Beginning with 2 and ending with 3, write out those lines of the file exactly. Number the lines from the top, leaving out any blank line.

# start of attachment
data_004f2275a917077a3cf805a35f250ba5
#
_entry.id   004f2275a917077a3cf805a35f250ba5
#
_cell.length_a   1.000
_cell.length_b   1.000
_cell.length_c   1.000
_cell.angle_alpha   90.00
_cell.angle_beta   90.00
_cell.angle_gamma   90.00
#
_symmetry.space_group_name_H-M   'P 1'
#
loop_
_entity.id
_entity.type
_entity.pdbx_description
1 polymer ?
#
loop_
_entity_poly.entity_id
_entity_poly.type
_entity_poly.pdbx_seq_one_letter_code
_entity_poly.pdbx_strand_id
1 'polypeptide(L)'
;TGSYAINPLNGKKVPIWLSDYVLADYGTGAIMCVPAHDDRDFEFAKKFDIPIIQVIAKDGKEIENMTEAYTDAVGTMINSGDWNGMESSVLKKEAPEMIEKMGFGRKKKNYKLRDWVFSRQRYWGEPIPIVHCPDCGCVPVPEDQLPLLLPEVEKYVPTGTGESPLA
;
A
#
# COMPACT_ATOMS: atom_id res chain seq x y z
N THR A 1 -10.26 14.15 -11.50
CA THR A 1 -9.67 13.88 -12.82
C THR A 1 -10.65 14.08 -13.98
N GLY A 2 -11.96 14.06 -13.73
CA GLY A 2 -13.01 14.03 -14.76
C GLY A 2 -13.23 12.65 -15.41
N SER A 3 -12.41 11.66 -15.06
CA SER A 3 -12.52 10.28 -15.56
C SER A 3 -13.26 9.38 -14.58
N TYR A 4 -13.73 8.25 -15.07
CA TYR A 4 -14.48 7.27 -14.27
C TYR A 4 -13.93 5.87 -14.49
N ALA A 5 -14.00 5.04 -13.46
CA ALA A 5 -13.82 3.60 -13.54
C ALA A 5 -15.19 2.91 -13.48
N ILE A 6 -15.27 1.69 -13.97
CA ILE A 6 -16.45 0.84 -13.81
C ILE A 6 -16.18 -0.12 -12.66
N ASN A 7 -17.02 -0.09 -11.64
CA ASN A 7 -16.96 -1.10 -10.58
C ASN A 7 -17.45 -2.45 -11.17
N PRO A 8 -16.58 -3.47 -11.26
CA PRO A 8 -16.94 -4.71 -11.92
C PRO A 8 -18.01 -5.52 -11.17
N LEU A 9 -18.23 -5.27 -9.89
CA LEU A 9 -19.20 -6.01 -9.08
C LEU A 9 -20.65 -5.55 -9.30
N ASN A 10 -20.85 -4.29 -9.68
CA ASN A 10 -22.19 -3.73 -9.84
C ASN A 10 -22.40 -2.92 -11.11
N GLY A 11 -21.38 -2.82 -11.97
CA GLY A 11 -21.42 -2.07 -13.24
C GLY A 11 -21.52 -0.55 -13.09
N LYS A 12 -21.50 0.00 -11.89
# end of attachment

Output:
#
_entry.id   004f2275a917077a3cf805a35f250ba5